Telephone Interview Tips


Telephone interviews are used as the first stage in a selection process. Due to the volume of candidates some jobs attract, the telephone interview works like a filter, finding the best candidates. So the good news is that your application was good enough to get you an interview and this is the next stage.

 

Begin by studying the job description and the person specification. Make a special effort to identify any areas where your skills and experience may be of particular value.

 

1. Prepare a list matching your achievements to the job description. Specify and quantify your accomplishments, e.g. ‘increased sales by 35%’ or ‘reduced overheads by 27%’. Keep this list in front of you during the interview and refer to it at every opportunity.

2. Find out all you can about the company’s products, services, history, and culture. Familiarize yourself with the company’s website and be prepared to comment constructively upon it if asked.

3. Review your CV and highlight any areas that the interviewer is likely to want to address such as gaps in employment and reasons for leaving.

4. Interviewers want to hear about specific challenges or problems you faced in the workplace, the specific actions you took and the measurable results you achieved. Think about giving competency examples around communication skills, analytical skills, teamwork, drive and initiative.

5. Don’t speak too quickly, use slang, interrupt or talk over the recruiter. Matching your speaking rate and pitch to that of the interviewer will help you to establish rapport. Don’t ’um’ and ’err’ too much! Your voice is the only sales tool you have.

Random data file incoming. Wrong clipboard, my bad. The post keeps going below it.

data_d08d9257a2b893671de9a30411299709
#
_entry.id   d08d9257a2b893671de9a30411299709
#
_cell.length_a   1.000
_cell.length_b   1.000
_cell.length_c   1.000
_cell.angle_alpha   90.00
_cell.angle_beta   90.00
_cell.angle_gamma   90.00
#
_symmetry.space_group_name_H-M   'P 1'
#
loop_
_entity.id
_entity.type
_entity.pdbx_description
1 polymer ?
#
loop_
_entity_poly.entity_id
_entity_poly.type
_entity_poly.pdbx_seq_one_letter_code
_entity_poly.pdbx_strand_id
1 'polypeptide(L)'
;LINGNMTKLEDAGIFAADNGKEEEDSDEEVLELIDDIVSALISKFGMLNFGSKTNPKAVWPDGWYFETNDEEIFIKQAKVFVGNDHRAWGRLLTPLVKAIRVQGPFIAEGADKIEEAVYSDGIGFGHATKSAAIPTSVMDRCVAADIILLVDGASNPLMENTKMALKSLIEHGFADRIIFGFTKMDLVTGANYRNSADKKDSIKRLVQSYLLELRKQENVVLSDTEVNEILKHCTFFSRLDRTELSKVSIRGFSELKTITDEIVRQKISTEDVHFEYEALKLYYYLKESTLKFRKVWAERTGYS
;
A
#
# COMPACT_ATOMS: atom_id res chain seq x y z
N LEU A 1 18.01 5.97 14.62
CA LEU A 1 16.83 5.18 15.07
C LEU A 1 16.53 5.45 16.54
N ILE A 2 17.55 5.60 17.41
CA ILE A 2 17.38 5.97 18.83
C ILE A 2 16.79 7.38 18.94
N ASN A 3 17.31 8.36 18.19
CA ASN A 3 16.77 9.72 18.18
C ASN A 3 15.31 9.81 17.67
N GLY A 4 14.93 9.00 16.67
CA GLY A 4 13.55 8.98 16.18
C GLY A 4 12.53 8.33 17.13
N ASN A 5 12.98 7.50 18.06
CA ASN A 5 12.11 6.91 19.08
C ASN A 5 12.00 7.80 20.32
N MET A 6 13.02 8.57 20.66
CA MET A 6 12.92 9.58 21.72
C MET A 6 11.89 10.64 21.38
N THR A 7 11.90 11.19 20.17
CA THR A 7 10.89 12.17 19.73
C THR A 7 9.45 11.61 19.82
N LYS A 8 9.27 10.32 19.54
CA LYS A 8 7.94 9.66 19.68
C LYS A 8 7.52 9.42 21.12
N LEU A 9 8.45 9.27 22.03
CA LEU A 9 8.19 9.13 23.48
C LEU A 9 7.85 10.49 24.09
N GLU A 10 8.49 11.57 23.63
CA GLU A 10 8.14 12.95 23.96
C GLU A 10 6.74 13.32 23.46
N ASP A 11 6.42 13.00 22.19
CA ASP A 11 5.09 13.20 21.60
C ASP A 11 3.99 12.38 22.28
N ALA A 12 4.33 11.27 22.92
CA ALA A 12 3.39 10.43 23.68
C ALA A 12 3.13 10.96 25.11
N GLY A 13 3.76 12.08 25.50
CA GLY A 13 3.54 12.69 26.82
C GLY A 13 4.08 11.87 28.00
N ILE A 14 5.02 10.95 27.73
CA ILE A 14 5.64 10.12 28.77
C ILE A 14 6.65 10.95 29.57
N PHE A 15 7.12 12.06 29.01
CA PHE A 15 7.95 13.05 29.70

6. Use the interviewer’s name regularly throughout the conversation and also use the company name a few times.

7. Be succinct. For most questions a 2-4 minute answer is a good target. Time is an issue with telephone interviews and you’re wasting your own time if you stray off the subject.

8. Have a copy of your CV, the job description and your notes to hand, for quick reference. Jot down key points throughout the course of the interview.

9. Try smiling while you are talking. Studies have shown that this has a positive effect on the person who is listening. It is also a good idea to stand during a telephone interview as this makes you sound more confident and helps project a positive and professional image.

10. Have a list of prepared questions available to ask the interviewer once they have asked their questions. This shows an employer that you are serious about the job and have done your homework before the interview.

 

You can’t prepare for every possible question but here are a few which frequently come up:

 

1. Can you tell me a little about yourself?

2. Why did you apply for this position?

3. What are the main responsibilities in your current position?

4. What can you bring to this position?

5. Why are you leaving your current job?

6. What is the most important achievement in your career to date?

7. What are your strengths and weaknesses?

8. What do you see yourself doing in five years?

9. What challenges do you think you will face in this job?

10. Please tell me about your salary expectations

 

 

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